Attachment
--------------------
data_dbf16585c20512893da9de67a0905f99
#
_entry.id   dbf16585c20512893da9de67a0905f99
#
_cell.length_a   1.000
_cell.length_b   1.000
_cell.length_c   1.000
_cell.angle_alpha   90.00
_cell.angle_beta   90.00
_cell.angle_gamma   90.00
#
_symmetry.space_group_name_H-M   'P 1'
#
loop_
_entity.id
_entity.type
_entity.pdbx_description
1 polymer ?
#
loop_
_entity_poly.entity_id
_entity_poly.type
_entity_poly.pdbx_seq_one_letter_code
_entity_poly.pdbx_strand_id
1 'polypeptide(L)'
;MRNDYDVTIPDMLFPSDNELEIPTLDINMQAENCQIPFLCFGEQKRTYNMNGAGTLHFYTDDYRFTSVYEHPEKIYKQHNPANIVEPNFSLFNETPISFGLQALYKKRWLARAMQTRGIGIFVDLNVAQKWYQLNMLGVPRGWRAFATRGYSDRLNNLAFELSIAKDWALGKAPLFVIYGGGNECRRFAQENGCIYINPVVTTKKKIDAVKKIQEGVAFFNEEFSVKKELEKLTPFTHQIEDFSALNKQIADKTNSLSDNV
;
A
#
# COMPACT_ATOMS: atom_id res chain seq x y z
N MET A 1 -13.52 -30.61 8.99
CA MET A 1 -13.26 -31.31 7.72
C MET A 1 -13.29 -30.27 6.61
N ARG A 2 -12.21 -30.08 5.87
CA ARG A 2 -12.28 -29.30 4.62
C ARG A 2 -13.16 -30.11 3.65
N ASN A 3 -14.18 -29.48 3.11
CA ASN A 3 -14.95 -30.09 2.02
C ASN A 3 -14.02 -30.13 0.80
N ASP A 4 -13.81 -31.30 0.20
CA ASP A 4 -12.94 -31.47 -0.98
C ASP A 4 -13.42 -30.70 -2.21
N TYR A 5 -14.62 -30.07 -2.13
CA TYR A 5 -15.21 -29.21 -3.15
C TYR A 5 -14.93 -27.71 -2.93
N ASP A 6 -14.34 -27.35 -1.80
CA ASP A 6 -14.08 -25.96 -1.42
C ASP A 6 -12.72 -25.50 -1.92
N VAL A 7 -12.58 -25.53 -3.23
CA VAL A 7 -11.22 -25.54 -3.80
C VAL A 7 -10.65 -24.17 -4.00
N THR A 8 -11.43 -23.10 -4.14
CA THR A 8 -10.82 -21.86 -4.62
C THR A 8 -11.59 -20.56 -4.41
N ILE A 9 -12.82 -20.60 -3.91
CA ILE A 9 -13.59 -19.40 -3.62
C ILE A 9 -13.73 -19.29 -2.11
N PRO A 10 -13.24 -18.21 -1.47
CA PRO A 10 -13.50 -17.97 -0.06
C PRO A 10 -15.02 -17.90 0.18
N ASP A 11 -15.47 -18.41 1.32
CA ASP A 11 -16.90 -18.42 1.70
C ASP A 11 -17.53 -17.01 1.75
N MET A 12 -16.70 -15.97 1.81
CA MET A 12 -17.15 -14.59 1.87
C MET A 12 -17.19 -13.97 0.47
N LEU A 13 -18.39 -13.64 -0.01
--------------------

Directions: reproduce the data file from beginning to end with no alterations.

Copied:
data_dbf16585c20512893da9de67a0905f99
#
_entry.id   dbf16585c20512893da9de67a0905f99
#
_cell.length_a   1.000
_cell.length_b   1.000
_cell.length_c   1.000
_cell.angle_alpha   90.00
_cell.angle_beta   90.00
_cell.angle_gamma   90.00
#
_symmetry.space_group_name_H-M   'P 1'
#
loop_
_entity.id
_entity.type
_entity.pdbx_description
1 polymer ?
#
loop_
_entity_poly.entity_id
_entity_poly.type
_entity_poly.pdbx_seq_one_letter_code
_entity_poly.pdbx_strand_id
1 'polypeptide(L)'
;MRNDYDVTIPDMLFPSDNELEIPTLDINMQAENCQIPFLCFGEQKRTYNMNGAGTLHFYTDDYRFTSVYEHPEKIYKQHNPANIVEPNFSLFNETPISFGLQALYKKRWLARAMQTRGIGIFVDLNVAQKWYQLNMLGVPRGWRAFATRGYSDRLNNLAFELSIAKDWALGKAPLFVIYGGGNECRRFAQENGCIYINPVVTTKKKIDAVKKIQEGVAFFNEEFSVKKELEKLTPFTHQIEDFSALNKQIADKTNSLSDNV
;
A
#
# COMPACT_ATOMS: atom_id res chain seq x y z
N MET A 1 -13.52 -30.61 8.99
CA MET A 1 -13.26 -31.31 7.72
C MET A 1 -13.29 -30.27 6.61
N ARG A 2 -12.21 -30.08 5.87
CA ARG A 2 -12.28 -29.30 4.62
C ARG A 2 -13.16 -30.11 3.65
N ASN A 3 -14.18 -29.48 3.11
CA ASN A 3 -14.95 -30.09 2.02
C ASN A 3 -14.02 -30.13 0.80
N ASP A 4 -13.81 -31.30 0.20
CA ASP A 4 -12.94 -31.47 -0.98
C ASP A 4 -13.42 -30.70 -2.21
N TYR A 5 -14.62 -30.07 -2.13
CA TYR A 5 -15.21 -29.21 -3.15
C TYR A 5 -14.93 -27.71 -2.93
N ASP A 6 -14.34 -27.35 -1.80
CA ASP A 6 -14.08 -25.96 -1.42
C ASP A 6 -12.72 -25.50 -1.92
N VAL A 7 -12.58 -25.53 -3.23
CA VAL A 7 -11.22 -25.54 -3.80
C VAL A 7 -10.65 -24.17 -4.00
N THR A 8 -11.43 -23.10 -4.14
CA THR A 8 -10.82 -21.86 -4.62
C THR A 8 -11.59 -20.56 -4.41
N ILE A 9 -12.82 -20.60 -3.91
CA ILE A 9 -13.59 -19.40 -3.62
C ILE A 9 -13.73 -19.29 -2.11
N PRO A 10 -13.24 -18.21 -1.47
CA PRO A 10 -13.50 -17.97 -0.06
C PRO A 10 -15.02 -17.90 0.18
N ASP A 11 -15.47 -18.41 1.32
CA ASP A 11 -16.90 -18.42 1.70
C ASP A 11 -17.53 -17.01 1.75
N MET A 12 -16.70 -15.97 1.81
CA MET A 12 -17.15 -14.59 1.87
C MET A 12 -17.19 -13.97 0.47
N LEU A 13 -18.39 -13.64 -0.01